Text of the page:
procedure for which lumbar plexus PNB may be useful. Two randomized
prospective trials compared lumbar plexus PNB with SAB or GA for this
procedure. Jankowski and associates58 found that more than
twice the number of GA patients (45%) required analgesics in PACU versus
those who received lumbar plexus PNB (21%) or SAB (14%). Although pain
scores were higher at all points in the GA group, because mean scores were
low even in this group they questioned whether lumbar plexus block was
really necessary for this procedure. Hadzic and
coworkers59 presented compelling support for a lumbar
plexus block and sciatic nerve block over GA for knee arthroscopy. By
utilizing lumbar plexus and sciatic PNBs they were able to decrease severe
PONV from 62% to 12%, odynophagia from 60% to 28% and time to
achieve discharge criteria from 205 ± 94 min to 131
± 62 min. The percent achieving PACU bypass increased
with PNBs from 24% to 72%. Although PNBs (placed in the operating
room) lengthened the time required for induction by 7 min, there was no
overall increase in length of time spent in the operating room.
|Lumbar Plexus Blocks|
Lumbar plexus blocks can provide anesthesia for hip arthroscopy and,
in combination with sciatic nerve blockade, for extensive knee surgery.
This is the only consistent technique for coverage of “3-in-1”
The risk of epidural spread is ≤10%.
Weakness of hip flexors can impede patient discharge.
Femoral Nerve Block & Fascia Iliaca Block
Anesthesia of the proximal lower extremity including the anterior knee
and medial calf can be achieved with a femoral nerve block or a fascia
iliaca block. Both of these PNBs can be performed on a supine patient with
easily identified landmarks. Because anesthesia of the lateral femoral
cutaneous and obturator nerves are often desired in addition to femoral
block, individual anesthesiologists have attempted to increase LA volumes
and to apply distal pressure to achieve these ends.60 The
“3-in-1” technique, however, fails to consistently block the lateral
femoral cutaneous and especially the obturator nerve.51,61–63
Femoral PNB has been employed for knee arthroscopy with varying
success.64,65 More impressive results have been obtained
for painful procedures, such as anterior cruciate ligament (ACL)
reconstruction. Mulroy and coworkers66 compared femoral
PNB to sham block in 55 patients who had already received either epidural or
intraarticular analgesia after ACL repair. Overall, the best analgesia was
seen in patients with femoral PNB, whereas half of patients in the sham
group reported pain VAS ≥5/10. Furthermore, a trend of lower
opioid use over 36 h was identified. This was substantiated in a
retrospective study by Williams and colleagues,67 who
found that outpatients garnered some benefit from femoral PNB for minor knee
surgery but large benefit from more invasive procedures. Not only did
femoral PNB provide improved analgesia in these individuals, it also reduced
unanticipated hospital admissions. Further analysis found that the addition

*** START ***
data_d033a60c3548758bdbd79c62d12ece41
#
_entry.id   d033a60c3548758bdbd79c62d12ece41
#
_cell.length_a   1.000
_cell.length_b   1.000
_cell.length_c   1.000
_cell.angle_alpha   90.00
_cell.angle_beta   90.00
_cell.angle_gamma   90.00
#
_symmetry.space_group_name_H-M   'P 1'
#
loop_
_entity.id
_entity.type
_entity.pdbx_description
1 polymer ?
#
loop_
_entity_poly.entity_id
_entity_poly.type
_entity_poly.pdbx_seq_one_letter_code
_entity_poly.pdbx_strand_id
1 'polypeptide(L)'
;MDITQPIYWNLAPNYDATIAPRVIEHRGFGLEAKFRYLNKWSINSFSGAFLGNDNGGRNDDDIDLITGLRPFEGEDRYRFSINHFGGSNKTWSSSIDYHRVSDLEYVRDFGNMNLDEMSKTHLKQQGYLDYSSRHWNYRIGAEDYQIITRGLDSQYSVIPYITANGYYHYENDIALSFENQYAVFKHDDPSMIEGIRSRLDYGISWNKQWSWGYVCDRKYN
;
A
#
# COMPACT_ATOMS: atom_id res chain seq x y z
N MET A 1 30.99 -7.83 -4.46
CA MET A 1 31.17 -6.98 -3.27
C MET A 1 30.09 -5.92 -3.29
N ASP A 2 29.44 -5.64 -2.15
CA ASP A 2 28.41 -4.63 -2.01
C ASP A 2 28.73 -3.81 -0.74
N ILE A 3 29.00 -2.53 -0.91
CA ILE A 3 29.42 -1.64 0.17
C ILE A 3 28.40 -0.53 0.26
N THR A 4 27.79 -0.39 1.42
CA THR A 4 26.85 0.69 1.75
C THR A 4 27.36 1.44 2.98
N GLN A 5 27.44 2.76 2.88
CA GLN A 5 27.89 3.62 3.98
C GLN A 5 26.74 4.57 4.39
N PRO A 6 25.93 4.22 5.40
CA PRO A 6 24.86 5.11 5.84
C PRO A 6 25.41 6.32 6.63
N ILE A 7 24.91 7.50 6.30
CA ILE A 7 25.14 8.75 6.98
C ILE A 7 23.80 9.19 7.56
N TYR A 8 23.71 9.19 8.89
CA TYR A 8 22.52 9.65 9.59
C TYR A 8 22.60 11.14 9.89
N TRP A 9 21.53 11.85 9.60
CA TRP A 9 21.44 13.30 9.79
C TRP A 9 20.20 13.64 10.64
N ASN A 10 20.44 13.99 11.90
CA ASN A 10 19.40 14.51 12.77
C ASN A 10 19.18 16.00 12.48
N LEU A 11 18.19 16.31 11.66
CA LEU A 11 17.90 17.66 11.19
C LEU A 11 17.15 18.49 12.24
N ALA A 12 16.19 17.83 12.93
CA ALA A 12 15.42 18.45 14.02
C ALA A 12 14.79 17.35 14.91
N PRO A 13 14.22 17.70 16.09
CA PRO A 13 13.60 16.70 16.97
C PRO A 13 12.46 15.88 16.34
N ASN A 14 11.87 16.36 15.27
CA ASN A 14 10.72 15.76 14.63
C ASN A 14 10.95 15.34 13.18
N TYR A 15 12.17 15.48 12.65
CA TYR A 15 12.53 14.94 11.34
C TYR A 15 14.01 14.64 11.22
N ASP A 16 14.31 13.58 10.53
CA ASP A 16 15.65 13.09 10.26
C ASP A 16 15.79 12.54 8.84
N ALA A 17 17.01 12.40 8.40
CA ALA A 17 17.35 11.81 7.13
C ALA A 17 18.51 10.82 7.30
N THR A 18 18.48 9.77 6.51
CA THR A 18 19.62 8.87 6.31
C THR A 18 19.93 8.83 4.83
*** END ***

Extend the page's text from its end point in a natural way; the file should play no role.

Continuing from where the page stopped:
of sciatic PNB for invasive knee surgery augmented those advantages. Of
note, without PNBs, invasive knee surgery held a four to six times greater
risk of the patient being admitted to the hospital. In a more recent
study,68 this group estimated the cost savings afforded by
PNBs for ACL repairs. Assuming a PACU bypass rate of 82% and an unplanned
admission rate of 4%, their institution would save $98,600 after 250
When femoral PNB is used for minor knee surgery, such as knee arthroscopy,
it has been shown that providing broader coverage of the lumbar plexus is
beneficial. Bonicalzi and Gallino69 increased femoral PNB
volume from 10 to 20 mL in an attempt to broaden “3-in-1” coverage, which
resulted in better operative conditions and decreased postoperative
discomfort. Patel and coworkers65 divided knee arthroscopy
patients into those receiving GA, combined femoral and lateral femoral
cutaneous PNB, and femoral PNB with sham lateral femoral cutaneous block.
Again, operative conditions were improved, and postoperative complaints of
pain decreased (from 27% to 3%) with broader nerve block coverage.
Although PNB of the femoral nerve group remains an effective mode of
anesthesia for knee surgeries ranging from knee arthroscopy to ACL
reconstruction, arguing its use for less invasive surgeries of the knee on
grounds of postoperative analgesia alone is difficult. For more invasive
lower extremity surgeries, however, the studies do warrant as broad an
application of LA to this nerve group as can be reasonably afforded.
|Femoral Nerve Block and Fascia Iliaca Block|
These blocks are easy to perform for anteromedial thigh and medial
They afford improved postoperative analgesia for invasive knee procedures.
Variable blockade of lateral femoral cutaneous and obturator nerves limits
anesthetic applicability and analgesic efficacy for extensive lower
Proximal Sciatic Nerve Block
Proximal blockade of the sciatic nerve proves a useful adjunct to PNB
of the thigh. Several studies have evaluated the utility of combined PNBs
for knee arthroscopy. In one such investigation, Sansone and
colleagues70 utilized combined femoral–sciatic nerve
block in 601 patients and were required to provide further intraoperative
pain relief only 12% of the time and sedation 20% of the time. Out of
this group, only 0.7% required conversion to GA. No neurologic deficits
were revealed at 1 month's follow-up.
Other studies have demonstrated effective use of a femoral–sciatic
nerve block for knee arthroscopy but failed to show a prolonged analgesic
benefit from mepivacaine compared with “fast track” GA71
and unilateral72 or bilateral73 SAB.
When compared with propofol–remifentanil GA, the femoral–sciatic nerve
block group had less intraoperative bradycardia (0% vs 21%) and
hypotension (0% vs 36%) as well as lower postoperative pain VAS scores
in PACU (0 vs 7 out of 10). However, 12% of patients receiving
femoral–sciatic block complained of mild pain during surgery, one patient
required fentanyl and one a GA. Addition of a sciatic nerve block to a
femoral or lumbar plexus nerve block likely provides better tourniquet